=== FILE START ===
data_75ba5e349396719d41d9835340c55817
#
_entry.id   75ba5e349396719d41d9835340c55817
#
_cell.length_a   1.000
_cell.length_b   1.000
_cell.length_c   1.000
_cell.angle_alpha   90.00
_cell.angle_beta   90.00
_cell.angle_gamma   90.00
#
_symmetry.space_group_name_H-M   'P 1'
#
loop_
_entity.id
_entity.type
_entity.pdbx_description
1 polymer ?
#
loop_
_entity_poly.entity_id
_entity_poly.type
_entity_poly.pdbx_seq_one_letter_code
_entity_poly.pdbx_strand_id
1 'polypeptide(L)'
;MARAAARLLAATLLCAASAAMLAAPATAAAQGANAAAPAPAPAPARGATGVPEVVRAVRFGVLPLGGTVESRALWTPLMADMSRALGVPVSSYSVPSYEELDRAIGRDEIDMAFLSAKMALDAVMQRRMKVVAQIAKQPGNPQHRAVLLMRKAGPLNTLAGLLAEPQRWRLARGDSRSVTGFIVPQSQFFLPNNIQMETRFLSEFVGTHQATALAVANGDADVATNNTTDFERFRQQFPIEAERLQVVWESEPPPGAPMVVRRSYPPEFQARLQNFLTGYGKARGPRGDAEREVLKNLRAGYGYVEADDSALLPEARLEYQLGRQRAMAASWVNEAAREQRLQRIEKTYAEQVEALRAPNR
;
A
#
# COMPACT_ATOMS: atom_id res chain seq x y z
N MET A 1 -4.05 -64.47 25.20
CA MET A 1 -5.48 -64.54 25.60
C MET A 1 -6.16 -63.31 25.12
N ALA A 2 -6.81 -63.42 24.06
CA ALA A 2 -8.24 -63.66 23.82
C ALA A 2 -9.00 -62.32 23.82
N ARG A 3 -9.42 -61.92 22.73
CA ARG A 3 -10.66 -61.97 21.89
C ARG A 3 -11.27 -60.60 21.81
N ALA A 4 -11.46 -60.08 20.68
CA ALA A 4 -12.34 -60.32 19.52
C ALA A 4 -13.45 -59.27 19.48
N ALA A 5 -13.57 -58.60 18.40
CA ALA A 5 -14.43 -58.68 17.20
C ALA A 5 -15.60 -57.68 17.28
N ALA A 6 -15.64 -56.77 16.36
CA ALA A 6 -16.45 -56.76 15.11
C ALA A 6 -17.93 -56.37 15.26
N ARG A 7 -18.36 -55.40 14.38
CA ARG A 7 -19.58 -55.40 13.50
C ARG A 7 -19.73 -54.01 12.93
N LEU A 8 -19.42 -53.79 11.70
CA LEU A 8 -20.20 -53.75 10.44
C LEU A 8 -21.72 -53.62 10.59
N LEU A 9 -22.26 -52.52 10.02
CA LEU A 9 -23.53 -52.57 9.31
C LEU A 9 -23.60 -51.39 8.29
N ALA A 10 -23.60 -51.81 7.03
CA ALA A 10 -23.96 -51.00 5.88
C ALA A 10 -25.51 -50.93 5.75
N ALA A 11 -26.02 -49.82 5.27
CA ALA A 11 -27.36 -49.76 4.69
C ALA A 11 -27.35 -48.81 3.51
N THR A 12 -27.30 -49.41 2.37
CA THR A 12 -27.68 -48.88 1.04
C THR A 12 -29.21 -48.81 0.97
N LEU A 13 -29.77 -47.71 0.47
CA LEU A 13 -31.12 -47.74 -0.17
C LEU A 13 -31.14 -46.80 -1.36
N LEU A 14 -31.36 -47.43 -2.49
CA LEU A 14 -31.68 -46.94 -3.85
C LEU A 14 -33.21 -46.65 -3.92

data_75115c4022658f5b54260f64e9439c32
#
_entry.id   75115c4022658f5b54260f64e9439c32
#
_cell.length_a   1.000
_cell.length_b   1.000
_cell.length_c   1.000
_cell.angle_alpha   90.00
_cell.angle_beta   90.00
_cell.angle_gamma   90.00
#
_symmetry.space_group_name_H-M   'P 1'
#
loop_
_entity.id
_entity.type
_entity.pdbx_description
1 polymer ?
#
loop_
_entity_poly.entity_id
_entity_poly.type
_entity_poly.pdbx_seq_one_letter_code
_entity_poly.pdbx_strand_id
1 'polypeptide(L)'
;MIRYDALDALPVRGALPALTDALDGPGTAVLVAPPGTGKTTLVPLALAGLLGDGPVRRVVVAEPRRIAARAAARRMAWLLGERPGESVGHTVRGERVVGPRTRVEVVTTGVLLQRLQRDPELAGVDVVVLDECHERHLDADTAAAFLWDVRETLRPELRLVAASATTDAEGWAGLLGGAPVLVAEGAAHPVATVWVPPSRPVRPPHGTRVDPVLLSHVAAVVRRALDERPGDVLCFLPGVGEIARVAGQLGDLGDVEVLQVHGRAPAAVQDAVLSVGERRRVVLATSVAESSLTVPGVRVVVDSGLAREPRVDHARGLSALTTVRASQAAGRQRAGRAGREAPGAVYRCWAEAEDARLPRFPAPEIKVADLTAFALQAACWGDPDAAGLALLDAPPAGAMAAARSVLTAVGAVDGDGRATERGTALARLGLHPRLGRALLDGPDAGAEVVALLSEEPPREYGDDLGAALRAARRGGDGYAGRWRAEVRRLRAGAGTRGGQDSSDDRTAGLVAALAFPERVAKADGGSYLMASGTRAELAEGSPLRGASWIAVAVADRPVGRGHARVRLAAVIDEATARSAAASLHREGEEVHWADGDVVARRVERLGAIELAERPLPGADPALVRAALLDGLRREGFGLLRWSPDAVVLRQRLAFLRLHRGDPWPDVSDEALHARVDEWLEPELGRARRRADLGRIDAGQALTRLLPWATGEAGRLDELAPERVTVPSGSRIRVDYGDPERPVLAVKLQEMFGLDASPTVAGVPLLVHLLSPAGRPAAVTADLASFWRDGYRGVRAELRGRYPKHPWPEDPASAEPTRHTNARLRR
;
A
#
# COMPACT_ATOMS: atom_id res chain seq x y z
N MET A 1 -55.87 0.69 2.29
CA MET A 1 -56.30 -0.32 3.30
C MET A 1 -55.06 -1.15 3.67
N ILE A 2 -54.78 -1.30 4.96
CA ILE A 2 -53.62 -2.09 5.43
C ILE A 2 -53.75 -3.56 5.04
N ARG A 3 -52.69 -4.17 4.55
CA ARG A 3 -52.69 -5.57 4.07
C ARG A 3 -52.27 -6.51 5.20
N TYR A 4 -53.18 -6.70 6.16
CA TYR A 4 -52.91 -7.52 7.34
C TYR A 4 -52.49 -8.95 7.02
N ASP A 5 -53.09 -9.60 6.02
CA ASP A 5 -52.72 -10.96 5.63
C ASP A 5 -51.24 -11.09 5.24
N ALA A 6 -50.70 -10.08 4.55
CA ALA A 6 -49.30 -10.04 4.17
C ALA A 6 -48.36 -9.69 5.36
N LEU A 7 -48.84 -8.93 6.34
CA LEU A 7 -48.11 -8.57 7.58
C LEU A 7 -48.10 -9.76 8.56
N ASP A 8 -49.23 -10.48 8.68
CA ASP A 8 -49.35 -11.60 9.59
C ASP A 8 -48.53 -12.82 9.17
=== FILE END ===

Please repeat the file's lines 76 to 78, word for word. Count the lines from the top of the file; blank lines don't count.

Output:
#
_cell.length_a   1.000
_cell.length_b   1.000